By about 10,000 BC human travelers used rough roads/pathways. The world's oldest known paved road was constructed in Egypt some time between 2600 and 2200 BC. Stone- paved streets appear in the city of Ur in the Middle East dating back to 4000 BC. Corduroy roads are found dating to 4000 BC in England; the Sweet Track, a timber track causeway in England, is one of the oldest engineered roads discovered and the oldest timber trackway discovered in Northern Europe. Built in winter 3807 BC or spring 3806 BC, it was claimed to be the oldest road in the world until the 2009 discovery of a 6,000-year-old trackway in Plumstead, London. Brick-paved streets appeared in India as early as 3000 BC. c. 1995 BC: an early subdividing of roadways evidenced with sidewalks built in Anatolia. In 500 BC, Darius I the Great started an extensive road system for the Achaemenid Empire, including the Royal Road, one of the finest highways of its time, connecting Sardis to Susa; the road remained in use after Roman times.
These road systems reached as far east as India. In ancient times, transport by river was far easier and faster than transport by road considering the cost of road construction and the difference in carrying capacity between carts and river barges. A hybrid of road transport and ship transport beginning in about 1740 is the horse-drawn boat in which the horse follows a cleared path along the river bank. From about 312 BC, the Roman Empire built straight strong stone Roman roads throughout Europe and North Africa, in support of its military campaigns. At its peak the Roman Empire was connected by 29 major roads moving out from Rome and covering 78,000 kilometers or 52,964 Roman miles of paved roads. In the 8th century AD, many roads were built throughout the Arab Empire; the most sophisticated roads were those in Baghdad, which were paved wit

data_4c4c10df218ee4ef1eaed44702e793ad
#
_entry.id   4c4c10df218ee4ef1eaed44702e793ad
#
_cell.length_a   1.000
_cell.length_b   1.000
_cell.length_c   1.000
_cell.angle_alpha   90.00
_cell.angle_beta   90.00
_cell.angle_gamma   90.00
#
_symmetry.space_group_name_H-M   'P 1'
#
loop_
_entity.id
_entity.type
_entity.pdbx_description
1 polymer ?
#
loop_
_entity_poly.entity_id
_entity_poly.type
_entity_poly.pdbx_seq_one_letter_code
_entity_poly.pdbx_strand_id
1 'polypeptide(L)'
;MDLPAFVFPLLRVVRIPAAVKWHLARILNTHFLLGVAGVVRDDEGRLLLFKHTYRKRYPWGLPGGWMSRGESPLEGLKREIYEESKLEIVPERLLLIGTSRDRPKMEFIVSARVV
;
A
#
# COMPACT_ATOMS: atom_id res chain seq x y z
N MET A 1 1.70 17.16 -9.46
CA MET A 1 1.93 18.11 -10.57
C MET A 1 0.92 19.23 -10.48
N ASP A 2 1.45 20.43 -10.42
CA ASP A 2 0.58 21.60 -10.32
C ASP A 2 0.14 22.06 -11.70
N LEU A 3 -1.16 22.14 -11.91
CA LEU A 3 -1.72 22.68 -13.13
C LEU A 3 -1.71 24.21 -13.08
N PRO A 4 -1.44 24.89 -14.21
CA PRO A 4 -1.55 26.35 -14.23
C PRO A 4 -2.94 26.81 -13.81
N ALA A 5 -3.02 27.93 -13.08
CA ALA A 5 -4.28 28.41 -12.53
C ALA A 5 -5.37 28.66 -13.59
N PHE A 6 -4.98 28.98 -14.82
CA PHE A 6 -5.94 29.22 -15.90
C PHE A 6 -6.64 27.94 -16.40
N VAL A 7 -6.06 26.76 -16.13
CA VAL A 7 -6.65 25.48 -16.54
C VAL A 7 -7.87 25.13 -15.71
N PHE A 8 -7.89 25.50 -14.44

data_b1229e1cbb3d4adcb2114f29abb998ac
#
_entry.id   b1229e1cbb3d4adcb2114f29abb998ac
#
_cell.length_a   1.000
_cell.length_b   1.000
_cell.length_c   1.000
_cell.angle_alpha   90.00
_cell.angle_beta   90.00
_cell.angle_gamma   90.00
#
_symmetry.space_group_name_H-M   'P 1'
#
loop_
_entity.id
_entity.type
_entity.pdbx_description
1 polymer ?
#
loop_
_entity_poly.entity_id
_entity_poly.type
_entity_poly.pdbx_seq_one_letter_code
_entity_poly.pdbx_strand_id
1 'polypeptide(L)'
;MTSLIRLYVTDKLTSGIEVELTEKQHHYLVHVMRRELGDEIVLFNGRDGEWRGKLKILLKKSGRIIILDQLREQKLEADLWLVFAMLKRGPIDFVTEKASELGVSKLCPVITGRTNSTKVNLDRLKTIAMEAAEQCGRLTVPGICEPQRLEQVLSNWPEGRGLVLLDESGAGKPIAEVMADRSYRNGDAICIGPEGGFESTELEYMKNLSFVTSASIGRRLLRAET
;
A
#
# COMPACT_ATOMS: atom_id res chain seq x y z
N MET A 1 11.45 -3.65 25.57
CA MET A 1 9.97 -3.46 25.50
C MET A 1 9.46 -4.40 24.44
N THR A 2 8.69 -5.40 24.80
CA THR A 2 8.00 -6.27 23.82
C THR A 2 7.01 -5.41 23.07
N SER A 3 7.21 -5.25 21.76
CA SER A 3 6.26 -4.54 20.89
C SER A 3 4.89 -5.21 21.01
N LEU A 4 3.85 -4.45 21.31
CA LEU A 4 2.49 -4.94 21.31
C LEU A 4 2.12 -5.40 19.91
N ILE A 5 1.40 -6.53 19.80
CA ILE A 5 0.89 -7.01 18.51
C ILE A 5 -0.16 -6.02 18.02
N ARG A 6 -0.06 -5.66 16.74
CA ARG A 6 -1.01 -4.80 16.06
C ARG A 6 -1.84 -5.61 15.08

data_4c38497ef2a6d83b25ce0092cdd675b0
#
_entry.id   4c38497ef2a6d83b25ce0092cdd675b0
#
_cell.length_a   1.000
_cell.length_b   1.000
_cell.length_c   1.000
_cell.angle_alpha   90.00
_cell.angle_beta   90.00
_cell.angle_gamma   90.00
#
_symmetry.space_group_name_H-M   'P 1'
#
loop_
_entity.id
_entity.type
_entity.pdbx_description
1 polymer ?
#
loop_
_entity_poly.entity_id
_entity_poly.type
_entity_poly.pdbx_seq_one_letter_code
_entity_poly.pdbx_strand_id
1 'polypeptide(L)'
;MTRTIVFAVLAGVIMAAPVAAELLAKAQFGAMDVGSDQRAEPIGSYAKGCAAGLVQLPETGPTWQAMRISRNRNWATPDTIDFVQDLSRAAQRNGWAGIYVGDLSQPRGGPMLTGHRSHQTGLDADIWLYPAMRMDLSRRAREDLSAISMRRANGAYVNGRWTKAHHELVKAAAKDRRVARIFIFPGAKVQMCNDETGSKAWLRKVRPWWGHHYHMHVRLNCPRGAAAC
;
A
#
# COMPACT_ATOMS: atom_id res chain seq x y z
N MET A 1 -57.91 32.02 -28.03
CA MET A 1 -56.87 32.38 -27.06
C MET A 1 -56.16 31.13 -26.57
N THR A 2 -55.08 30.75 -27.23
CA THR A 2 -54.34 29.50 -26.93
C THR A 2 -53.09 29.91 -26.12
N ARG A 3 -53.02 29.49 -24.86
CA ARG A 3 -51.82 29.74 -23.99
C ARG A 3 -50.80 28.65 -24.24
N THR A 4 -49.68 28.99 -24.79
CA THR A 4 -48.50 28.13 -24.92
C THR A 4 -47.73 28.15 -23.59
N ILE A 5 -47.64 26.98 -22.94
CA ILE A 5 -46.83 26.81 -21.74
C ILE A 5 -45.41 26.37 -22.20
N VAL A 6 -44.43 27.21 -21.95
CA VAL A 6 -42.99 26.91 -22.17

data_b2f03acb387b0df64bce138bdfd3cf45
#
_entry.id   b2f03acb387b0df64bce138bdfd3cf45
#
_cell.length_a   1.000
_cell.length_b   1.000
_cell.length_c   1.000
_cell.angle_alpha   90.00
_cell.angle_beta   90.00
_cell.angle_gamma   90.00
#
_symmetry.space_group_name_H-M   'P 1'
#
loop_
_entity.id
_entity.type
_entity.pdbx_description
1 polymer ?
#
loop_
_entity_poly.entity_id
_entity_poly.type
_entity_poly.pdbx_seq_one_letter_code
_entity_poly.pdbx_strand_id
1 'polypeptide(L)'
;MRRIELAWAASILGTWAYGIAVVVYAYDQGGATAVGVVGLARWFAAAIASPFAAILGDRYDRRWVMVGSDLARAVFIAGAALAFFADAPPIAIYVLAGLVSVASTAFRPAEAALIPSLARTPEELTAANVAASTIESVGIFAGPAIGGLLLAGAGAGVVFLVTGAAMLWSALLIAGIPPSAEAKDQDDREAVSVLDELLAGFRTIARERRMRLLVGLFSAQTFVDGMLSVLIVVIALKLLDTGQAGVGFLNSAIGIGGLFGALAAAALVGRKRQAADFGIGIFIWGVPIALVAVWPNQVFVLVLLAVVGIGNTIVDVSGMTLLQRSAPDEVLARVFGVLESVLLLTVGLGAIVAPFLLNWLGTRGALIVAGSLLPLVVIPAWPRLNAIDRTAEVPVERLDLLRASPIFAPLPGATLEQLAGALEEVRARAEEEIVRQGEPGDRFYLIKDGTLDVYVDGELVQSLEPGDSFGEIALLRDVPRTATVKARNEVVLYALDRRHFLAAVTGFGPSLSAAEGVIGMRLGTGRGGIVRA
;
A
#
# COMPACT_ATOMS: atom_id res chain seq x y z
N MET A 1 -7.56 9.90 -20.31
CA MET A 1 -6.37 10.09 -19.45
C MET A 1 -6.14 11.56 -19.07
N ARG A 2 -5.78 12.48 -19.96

Western Freeway, Brisbane
The Western Freeway is a 5-kilometre-long freeway in western Brisbane that runs from Milton Road in Toowong to the western side of Indooroopilly where the freeway becomes the M5 Centenary Motorway. The freeway bears the symbol and forms part of Metroad 5. There is one interchange, at Indooroopilly onto Moggill Road. A bicycle path runs the length of the freeway, allowing commuting to Toowong and onto Brisbane by bicycle. Options are being investigated in to a possible Kenmore Bypass; this would connect with the M5 along the existing preserved corridor to Queensland. This preserved; the Western Freeway was constructed in two stages. The first stretched from Milton Road at Toowong south to Taringa Parade at Taringa, was opened to traffic on 31 August 1970. Construction of the second stage commenced in 1975 and was opened on 24 May 1979. Construction began on a direct link to the Centenary Highway, this extension was opened to traffic on 19 December 1984. Work began in 1985 on the duplication of the freeway as part of the larger Mount Cootha Road to Calmont Street project, which involved the duplication of Centenary Bridge.